If you’re visiting Victoria and are into all sorts of water activities, then a visit to the Gippsland Lakes is a must. The Gippsland Lakes are located in East Gippsland, around a three to four-hour drive from Melbourne.
The Gippsland Lakes are a network of inland waterways covering 354 square kilometres. They are considered the largest inland lakes in Australia. The three largest of those lakes are Lake Wellington, Lake Victoria and Lake King. The lakes are fed by the Avon, Thomson, Latrobe, Mitchell, Nicholson and Tambo rivers.
With water everywhere you look, the Gippsland Lakes are of course the ultimate playground for outdoors lovers, offering a myriad of water activities such as fishing, boating, sailing, swimming, canoeing and kayaking.
But if none of those activities is your thing, fear not; there is still plenty to do on dry land too. There are lots of walks, wildlife to watch, horses to ride, golf courses to conquer and many wining and dining options.
All the towns in the region have lots to offer, so which one should you choose? It all depends on what you are looking for in a holiday. Here’s an overview of the main towns in the region.
Lakes Entrance is the Gippsland Lakes’ most popular holiday destination. It is especially loved for its stunning and swimmable beaches, its many waterfront cafes and its marina with its many fishing boats. In Lakes Entrance it’s possible to buy today’s catch directly from the fishermen right on the jetties. You can’t get fish fresher than that!
What to do in Lakes Entrance?
- Walk across the Cunningham Arm footbridge to the 90-mile beach. The Ninety Mile beach is the most popular in Gippsland and one of the most popular in Australia. Find a spot to sit down and enjoy the sound of the waves crashing. If you visit in summer then a swim is in order!
- Walk 4.8 kilometres to the entrance and back. The entrance is the man-made channel that links the Bass Strait and the Tasman Sea with the inland network of Gippsland Lakes. The hike starts just at the end of the footbridge next to the Kiosk. There, you will find a sign pointing you off to the right. You have the choice to follow the same path on the return trip or to walk back along Ninety Mile beach. Bear in mind that the second option involves walking on sand for two-plus kilometres, which can be hard. We opted for this option because we enjoy beach walks but it’s up to you.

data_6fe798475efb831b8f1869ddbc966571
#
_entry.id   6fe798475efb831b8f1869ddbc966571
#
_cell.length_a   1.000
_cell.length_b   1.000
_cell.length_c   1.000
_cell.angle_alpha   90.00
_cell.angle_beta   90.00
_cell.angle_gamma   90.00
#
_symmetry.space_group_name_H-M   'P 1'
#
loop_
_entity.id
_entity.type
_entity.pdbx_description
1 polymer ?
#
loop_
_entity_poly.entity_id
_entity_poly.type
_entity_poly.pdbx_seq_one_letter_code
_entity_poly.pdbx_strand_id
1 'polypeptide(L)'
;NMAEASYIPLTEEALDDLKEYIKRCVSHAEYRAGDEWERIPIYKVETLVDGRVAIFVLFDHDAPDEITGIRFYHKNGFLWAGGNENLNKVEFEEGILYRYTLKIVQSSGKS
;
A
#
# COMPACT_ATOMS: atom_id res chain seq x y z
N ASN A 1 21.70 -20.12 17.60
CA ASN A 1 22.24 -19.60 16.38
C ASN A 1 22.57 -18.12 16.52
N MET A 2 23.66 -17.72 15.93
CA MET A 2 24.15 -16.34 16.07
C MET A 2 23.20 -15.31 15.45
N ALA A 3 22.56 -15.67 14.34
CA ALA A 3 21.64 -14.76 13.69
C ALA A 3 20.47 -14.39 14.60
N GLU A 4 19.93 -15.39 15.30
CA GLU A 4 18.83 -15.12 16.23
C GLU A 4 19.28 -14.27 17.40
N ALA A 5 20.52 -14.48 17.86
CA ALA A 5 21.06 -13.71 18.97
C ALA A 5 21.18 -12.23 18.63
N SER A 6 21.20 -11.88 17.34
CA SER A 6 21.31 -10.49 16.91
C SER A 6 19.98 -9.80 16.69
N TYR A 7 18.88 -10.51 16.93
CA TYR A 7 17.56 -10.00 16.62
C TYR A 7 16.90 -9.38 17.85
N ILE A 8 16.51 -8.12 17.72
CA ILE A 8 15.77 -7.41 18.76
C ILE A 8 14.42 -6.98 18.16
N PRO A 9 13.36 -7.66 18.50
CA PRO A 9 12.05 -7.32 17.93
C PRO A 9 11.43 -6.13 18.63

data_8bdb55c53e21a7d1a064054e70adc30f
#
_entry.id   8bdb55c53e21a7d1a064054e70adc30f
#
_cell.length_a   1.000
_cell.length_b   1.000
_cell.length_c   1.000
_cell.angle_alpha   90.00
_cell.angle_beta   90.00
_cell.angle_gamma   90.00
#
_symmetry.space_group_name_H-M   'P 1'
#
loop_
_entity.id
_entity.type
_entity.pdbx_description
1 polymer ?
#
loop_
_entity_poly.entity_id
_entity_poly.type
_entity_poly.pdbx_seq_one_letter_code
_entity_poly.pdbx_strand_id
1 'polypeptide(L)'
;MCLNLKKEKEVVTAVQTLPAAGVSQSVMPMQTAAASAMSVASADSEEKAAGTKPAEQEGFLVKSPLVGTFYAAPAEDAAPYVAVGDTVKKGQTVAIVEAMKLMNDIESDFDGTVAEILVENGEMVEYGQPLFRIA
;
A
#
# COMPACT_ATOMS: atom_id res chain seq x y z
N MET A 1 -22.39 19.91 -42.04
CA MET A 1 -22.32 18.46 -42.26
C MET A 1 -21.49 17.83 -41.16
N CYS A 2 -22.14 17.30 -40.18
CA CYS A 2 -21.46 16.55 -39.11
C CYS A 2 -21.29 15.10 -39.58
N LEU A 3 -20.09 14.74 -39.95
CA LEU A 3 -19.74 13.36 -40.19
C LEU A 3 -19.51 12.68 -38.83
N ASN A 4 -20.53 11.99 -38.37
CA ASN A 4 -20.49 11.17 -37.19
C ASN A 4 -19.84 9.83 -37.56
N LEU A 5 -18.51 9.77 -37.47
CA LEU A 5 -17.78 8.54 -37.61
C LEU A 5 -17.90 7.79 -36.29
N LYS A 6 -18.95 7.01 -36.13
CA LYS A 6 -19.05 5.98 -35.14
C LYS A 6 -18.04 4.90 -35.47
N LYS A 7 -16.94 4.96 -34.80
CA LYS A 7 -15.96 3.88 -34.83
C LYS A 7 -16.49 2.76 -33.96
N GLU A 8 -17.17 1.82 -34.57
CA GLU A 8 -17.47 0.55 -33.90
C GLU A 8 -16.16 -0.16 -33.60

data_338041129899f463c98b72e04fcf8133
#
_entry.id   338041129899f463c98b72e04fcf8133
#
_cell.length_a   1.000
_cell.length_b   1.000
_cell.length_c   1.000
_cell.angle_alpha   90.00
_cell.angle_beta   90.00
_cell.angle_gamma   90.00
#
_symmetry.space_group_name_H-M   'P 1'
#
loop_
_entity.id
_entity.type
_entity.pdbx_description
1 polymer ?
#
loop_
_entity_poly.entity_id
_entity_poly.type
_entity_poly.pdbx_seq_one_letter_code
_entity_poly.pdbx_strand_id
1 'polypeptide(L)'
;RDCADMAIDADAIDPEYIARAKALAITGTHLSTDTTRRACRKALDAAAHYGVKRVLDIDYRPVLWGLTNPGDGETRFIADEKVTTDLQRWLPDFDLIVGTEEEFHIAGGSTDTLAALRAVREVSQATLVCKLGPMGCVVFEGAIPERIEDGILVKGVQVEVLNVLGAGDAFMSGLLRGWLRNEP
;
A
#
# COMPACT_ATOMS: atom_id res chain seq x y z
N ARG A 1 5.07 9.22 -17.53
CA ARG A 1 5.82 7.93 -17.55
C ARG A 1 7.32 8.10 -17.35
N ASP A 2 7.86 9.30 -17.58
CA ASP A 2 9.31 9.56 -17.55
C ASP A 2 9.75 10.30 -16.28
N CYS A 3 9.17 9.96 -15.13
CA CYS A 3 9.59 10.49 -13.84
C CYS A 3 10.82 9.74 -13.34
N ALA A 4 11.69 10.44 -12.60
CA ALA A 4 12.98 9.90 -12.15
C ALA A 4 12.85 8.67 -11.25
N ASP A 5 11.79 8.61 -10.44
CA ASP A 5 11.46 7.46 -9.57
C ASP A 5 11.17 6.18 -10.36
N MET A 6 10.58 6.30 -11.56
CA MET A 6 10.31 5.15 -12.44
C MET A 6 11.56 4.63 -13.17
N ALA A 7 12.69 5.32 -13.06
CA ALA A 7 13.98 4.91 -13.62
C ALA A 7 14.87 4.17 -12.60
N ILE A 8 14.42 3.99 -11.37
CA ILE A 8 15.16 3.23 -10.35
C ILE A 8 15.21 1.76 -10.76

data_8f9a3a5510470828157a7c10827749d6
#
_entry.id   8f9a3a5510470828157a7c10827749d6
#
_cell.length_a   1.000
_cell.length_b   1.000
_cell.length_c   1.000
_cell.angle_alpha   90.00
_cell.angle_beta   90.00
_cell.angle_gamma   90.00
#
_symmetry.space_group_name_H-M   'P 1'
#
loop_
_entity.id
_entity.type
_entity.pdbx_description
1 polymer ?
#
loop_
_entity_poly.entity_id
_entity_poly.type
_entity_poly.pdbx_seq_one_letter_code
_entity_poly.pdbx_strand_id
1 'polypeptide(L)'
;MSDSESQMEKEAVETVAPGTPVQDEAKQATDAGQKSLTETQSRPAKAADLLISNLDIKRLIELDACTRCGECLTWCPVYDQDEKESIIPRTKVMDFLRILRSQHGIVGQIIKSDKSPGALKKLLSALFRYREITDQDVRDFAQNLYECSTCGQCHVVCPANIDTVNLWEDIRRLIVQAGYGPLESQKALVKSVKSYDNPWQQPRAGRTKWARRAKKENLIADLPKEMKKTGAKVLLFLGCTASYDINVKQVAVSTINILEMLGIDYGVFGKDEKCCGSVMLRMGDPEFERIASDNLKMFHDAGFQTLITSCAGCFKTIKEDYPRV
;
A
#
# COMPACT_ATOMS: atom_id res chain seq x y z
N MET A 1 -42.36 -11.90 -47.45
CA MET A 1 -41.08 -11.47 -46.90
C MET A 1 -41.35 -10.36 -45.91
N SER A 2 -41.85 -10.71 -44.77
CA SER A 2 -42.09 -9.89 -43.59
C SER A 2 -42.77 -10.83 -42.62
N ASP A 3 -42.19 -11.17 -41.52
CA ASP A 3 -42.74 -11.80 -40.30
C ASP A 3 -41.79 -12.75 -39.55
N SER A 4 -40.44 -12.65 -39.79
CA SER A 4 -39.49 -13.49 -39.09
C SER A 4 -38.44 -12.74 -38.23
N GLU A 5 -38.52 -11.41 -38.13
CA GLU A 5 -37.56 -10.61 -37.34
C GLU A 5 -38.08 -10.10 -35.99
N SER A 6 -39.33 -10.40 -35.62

- Have coffee and lunch at Albert&Co. Albert&Co makes the best coffee in Lakes Entrance and the food is pretty yummy too. They use a lot of lovely local produce in their dishes.
- Take an afternoon cruise with Lonsdale Eco Cruise through the Gippsland Lakes for a chance to spot some wildlife and to get some pretty awesome views of the lakes.
- Visit the Lakes Entrance Lookout and Jemmy’s Point Lookout for some stunning views of the lakes.
- Take the kids for a mini-golf session. There are a few mini-golf ranges in Lakes Entrance and mini-golf keeps the whole family happy!
- Go for ice cream at the Riviera ice cream parlour. It’s the best ice cream in town, made on a local dairy farm.
- Taste local wine at Wyanga Park winery. Wyanga Park is Gippsland’s oldest, family-run winery. You can access it by car or by boat! There is a jetty for you to park your boat if you own or have hired one, or you can catch the Wyanga Park Winery Cruise run by Peels Ferry Service from the Esplanade opposite the Post Office.
- Head to Lake Bunga Beach (five minutes north of Lakes Entrance). Lake Bunga Beach is a long stretch of golden sand. It’s a fairly secluded beach and not visited by too many people. You’ll also find sand dunes and Lake Bunga with its old tramway line.
Use the search box below to find your accommodation in the Lakes Entrance:
The small village of Metung is my favourite place in the Gippsland Lakes. Metung stretches along a narrow sandy peninsula on the shores of Lake King. It’s quiet, relaxed and picture-perfect, with spectacular views of the lake.
What to do in Metung?
- Take a stroll along the picturesque boardwalk. Starting at Shaving Point, it is a short walk along the shores of Lake King to the heart of the Metung village. The boardwalk follows the shoreline and offers scenic water views of Bancroft Bay and several marinas along the coast. It ends at the mouth of Chinaman’s Creek. Look out for dolphins!